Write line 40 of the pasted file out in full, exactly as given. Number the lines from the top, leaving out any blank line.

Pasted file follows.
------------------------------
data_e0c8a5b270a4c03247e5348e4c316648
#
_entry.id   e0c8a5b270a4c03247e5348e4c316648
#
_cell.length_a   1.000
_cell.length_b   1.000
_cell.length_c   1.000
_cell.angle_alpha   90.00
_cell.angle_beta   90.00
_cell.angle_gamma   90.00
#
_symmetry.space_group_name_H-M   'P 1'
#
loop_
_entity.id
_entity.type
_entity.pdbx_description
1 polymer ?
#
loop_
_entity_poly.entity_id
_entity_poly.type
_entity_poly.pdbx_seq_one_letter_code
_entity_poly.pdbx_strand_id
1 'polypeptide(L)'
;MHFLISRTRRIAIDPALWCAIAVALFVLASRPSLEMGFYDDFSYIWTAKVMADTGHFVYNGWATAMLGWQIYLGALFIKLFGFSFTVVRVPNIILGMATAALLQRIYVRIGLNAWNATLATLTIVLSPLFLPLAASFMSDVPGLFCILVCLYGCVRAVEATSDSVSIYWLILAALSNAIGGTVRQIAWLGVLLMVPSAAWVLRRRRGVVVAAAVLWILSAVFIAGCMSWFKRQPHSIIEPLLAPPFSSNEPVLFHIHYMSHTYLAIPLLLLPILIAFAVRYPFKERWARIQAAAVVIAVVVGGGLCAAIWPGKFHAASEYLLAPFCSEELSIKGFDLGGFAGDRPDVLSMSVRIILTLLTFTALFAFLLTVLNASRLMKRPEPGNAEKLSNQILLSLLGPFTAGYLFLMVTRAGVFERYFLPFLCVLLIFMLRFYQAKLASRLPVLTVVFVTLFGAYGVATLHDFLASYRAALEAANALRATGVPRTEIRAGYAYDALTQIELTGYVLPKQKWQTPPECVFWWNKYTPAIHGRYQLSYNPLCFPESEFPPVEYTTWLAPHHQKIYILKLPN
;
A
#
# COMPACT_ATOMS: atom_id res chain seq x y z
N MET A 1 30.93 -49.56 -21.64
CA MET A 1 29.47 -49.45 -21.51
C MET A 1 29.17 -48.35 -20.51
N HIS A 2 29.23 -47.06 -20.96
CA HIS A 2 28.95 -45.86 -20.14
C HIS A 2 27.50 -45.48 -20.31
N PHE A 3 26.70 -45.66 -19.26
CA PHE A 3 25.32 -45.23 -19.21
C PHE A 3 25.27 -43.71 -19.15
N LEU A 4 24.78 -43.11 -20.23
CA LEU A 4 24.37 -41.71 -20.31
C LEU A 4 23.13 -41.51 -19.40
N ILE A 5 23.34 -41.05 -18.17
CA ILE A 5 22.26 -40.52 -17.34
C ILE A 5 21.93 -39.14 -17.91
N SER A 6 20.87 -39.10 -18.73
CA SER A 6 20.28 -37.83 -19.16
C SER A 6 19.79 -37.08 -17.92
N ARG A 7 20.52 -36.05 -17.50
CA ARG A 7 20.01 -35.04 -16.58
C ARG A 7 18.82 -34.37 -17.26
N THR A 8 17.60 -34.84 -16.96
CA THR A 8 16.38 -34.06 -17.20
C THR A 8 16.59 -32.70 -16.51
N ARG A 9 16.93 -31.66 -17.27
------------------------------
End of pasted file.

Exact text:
N LEU A 4 24.78 -43.11 -20.23